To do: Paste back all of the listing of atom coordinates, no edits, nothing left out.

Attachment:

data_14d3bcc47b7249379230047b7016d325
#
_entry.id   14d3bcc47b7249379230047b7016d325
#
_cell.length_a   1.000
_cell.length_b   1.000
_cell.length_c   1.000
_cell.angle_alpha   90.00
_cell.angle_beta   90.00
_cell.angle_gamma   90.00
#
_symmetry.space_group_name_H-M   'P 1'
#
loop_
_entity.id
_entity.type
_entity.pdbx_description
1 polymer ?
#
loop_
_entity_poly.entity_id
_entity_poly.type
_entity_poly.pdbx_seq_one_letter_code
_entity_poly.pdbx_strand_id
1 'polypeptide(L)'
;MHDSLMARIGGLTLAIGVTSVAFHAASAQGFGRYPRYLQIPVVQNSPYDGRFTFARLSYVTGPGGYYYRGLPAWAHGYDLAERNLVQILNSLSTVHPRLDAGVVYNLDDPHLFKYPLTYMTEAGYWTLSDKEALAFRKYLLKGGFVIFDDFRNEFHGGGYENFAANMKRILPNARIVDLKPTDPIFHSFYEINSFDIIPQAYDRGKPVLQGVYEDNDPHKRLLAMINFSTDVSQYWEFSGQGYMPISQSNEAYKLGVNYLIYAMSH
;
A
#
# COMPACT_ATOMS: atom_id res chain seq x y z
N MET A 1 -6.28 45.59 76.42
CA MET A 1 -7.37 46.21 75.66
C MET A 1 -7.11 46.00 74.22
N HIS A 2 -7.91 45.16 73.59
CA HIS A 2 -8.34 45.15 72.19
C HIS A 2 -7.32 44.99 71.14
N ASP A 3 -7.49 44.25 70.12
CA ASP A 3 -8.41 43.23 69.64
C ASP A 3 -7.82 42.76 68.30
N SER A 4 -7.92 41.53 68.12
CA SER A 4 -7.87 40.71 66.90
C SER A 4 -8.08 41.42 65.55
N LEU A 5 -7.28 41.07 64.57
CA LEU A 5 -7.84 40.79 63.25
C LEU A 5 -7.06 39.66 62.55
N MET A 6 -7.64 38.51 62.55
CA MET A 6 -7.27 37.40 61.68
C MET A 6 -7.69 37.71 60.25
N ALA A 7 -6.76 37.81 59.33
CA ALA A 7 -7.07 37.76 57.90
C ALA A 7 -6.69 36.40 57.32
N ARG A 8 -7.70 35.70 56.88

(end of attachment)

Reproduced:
data_14d3bcc47b7249379230047b7016d325
#
_entry.id   14d3bcc47b7249379230047b7016d325
#
_cell.length_a   1.000
_cell.length_b   1.000
_cell.length_c   1.000
_cell.angle_alpha   90.00
_cell.angle_beta   90.00
_cell.angle_gamma   90.00
#
_symmetry.space_group_name_H-M   'P 1'
#
loop_
_entity.id
_entity.type
_entity.pdbx_description
1 polymer ?
#
loop_
_entity_poly.entity_id
_entity_poly.type
_entity_poly.pdbx_seq_one_letter_code
_entity_poly.pdbx_strand_id
1 'polypeptide(L)'
;MHDSLMARIGGLTLAIGVTSVAFHAASAQGFGRYPRYLQIPVVQNSPYDGRFTFARLSYVTGPGGYYYRGLPAWAHGYDLAERNLVQILNSLSTVHPRLDAGVVYNLDDPHLFKYPLTYMTEAGYWTLSDKEALAFRKYLLKGGFVIFDDFRNEFHGGGYENFAANMKRILPNARIVDLKPTDPIFHSFYEINSFDIIPQAYDRGKPVLQGVYEDNDPHKRLLAMINFSTDVSQYWEFSGQGYMPISQSNEAYKLGVNYLIYAMSH
;
A
#
# COMPACT_ATOMS: atom_id res chain seq x y z
N MET A 1 -6.28 45.59 76.42
CA MET A 1 -7.37 46.21 75.66
C MET A 1 -7.11 46.00 74.22
N HIS A 2 -7.91 45.16 73.59
CA HIS A 2 -8.34 45.15 72.19
C HIS A 2 -7.32 44.99 71.14
N ASP A 3 -7.49 44.25 70.12
CA ASP A 3 -8.41 43.23 69.64
C ASP A 3 -7.82 42.76 68.30
N SER A 4 -7.92 41.53 68.12
CA SER A 4 -7.87 40.71 66.90
C SER A 4 -8.08 41.42 65.55
N LEU A 5 -7.28 41.07 64.57
CA LEU A 5 -7.84 40.79 63.25
C LEU A 5 -7.06 39.66 62.55
N MET A 6 -7.64 38.51 62.55
CA MET A 6 -7.27 37.40 61.68
C MET A 6 -7.69 37.71 60.25
N ALA A 7 -6.76 37.81 59.33
CA ALA A 7 -7.07 37.76 57.90
C ALA A 7 -6.69 36.40 57.32
N ARG A 8 -7.70 35.70 56.88